The chemical 5-hydroxytryptophan or 5-HTP is made naturally in the body. However, it is also available as a supplement, produced from the Griffonia Simplicifolia plant located in western and central Africa. The 5-HTP produced in the body is derived from the chemical tryptophan, known to be the sleeping agent found in Thanksgiving turkey. After it becomes 5-HTP, the chemical undergoes another conversion to become serotonin, which controls behaviors and moods. The 5-HTP supplement also has side effects that manifest through the skin.
Eosinophilic Myalgia Syndrome
Although the 5-HTP has not been proven to cause eosinophilic myalgia syndrome, the syndrome is associated as a potential side effect of the substance. EMS symptoms related to the skin are excessive bruising, red spots, small blister-like bumps, and possible swelling. EMS was caused by the impurities in the synthetic precursor to 5-HTP, called L-tryptophan.
Allergic reactions are possible with 5-HTP. They occur in the form of hives and skins rashes. This could be due to an allergy to the plant that the supplement is derived from, more so than the supplement itself. In addition to hives and rash, the signs of a 5-HTP allergy are itching, swelling and difficulty breathing.
5-HTP converts to serotonin in the body. Adding a supplement of the same chemical can create an abundance of serotonin. The result can be serotonin syndrome. It occurs when there is too much of the chemical in the body. It manifests on the skin as goose bumps. However, in the rest of the body, the symptoms can range from shivering to seizures, fever and unconsciousness.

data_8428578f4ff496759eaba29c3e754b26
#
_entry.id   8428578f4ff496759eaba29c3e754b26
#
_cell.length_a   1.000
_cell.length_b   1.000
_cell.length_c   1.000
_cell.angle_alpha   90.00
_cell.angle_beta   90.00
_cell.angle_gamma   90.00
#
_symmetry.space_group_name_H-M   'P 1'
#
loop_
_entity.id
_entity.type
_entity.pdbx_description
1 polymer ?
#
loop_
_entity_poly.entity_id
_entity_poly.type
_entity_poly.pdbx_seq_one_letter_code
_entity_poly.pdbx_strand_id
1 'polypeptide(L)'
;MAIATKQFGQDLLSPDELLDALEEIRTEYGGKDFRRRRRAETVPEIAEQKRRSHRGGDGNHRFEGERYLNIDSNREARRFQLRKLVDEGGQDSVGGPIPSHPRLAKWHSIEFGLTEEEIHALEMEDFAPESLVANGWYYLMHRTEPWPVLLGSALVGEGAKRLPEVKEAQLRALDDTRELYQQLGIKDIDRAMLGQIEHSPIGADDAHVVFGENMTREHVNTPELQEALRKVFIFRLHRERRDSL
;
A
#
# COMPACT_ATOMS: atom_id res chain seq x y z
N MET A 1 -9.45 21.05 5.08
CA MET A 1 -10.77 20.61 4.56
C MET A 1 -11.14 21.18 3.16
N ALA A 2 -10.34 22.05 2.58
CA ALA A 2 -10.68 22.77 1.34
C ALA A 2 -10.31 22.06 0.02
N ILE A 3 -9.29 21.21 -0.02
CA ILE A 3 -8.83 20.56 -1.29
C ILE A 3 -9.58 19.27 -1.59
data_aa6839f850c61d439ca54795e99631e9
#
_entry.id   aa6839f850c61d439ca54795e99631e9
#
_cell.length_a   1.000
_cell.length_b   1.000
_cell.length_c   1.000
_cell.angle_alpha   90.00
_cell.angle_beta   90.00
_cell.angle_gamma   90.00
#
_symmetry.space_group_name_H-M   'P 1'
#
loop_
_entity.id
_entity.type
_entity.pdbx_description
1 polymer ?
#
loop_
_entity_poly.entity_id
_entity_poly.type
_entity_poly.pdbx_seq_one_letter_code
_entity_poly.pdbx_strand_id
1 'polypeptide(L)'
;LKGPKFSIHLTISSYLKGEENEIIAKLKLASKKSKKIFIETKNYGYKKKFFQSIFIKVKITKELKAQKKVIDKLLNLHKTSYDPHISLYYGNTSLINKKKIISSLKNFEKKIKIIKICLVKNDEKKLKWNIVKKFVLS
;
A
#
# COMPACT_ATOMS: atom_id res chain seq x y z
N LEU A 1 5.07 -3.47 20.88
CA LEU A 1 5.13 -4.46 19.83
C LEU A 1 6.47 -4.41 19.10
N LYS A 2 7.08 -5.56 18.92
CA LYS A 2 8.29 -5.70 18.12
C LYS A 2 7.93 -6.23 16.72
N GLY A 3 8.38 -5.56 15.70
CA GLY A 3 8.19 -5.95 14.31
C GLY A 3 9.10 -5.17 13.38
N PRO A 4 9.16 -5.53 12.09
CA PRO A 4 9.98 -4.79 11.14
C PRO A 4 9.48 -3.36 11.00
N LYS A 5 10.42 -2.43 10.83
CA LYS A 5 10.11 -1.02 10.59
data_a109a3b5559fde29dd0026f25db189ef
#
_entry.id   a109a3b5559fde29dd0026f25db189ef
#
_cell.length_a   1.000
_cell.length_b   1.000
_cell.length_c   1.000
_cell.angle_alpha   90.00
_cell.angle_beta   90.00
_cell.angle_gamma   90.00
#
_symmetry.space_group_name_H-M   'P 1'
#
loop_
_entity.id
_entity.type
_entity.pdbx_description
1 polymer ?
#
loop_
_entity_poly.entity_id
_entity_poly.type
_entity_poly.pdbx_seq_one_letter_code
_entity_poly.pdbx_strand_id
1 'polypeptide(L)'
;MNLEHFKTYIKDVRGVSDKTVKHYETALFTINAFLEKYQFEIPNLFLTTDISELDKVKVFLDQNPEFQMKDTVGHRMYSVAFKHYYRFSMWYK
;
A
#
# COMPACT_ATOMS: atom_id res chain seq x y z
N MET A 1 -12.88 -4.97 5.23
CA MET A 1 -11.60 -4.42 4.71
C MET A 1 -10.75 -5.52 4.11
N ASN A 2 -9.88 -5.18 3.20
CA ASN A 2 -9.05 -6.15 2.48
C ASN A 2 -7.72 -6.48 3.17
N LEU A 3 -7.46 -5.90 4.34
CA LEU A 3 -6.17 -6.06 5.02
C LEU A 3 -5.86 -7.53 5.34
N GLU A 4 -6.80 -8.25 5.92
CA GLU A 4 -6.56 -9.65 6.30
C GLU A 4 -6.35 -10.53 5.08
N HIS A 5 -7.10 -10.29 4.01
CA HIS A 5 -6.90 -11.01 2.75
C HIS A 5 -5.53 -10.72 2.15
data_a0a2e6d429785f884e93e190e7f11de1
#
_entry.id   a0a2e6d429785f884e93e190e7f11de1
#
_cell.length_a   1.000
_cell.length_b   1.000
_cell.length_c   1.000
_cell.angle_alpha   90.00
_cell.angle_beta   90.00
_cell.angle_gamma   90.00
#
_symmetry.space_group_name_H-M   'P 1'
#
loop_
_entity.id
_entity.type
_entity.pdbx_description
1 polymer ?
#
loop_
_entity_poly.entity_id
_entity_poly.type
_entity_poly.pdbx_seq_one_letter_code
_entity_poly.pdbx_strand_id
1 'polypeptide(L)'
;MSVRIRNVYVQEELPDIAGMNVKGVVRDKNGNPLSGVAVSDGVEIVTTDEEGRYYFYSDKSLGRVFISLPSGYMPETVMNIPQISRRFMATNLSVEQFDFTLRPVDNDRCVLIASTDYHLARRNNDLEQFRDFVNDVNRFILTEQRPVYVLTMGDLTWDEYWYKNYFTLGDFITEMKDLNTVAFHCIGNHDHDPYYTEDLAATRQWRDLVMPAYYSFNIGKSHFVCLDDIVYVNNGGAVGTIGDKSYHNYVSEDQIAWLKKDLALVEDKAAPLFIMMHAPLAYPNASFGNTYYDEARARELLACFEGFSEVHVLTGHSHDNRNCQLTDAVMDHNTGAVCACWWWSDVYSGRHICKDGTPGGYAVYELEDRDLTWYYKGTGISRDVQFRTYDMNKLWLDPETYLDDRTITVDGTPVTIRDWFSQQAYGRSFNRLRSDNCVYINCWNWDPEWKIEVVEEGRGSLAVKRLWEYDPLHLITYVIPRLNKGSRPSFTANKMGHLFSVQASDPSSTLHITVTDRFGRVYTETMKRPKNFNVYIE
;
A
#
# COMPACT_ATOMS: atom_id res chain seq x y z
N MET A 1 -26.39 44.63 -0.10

Taking 5-HTP with certain drugs can also cause an adverse reaction on the skin. Combining 5-HTP with the drug Carbidopa, a Parkinson’s disease treatment, can cause the skin to become thick and hard. The skin will also become inflamed, resembling the disease scleroderma. Interactions with the drugs Imitrex, Maxalt, Amerge, and Zomig (migraine medications) can cause serotonin syndrome. The supplement 5-HTP is known to have several drug interactions, so take the drug while under the supervision of a medical professional. In addition, tell your pharmacist about the supplement when filling a new prescription.
Jonita Davis is freelance writer and marketing consultant. Her work has appeared in various print and online publications, including "The LaPorte County Herald Argus" and Work.com. Davis also authored the book, "Michigan City Marinas," which covers the history of the Michigan City Port Authority. Davis holds a bachelor's degree in English from Purdue University.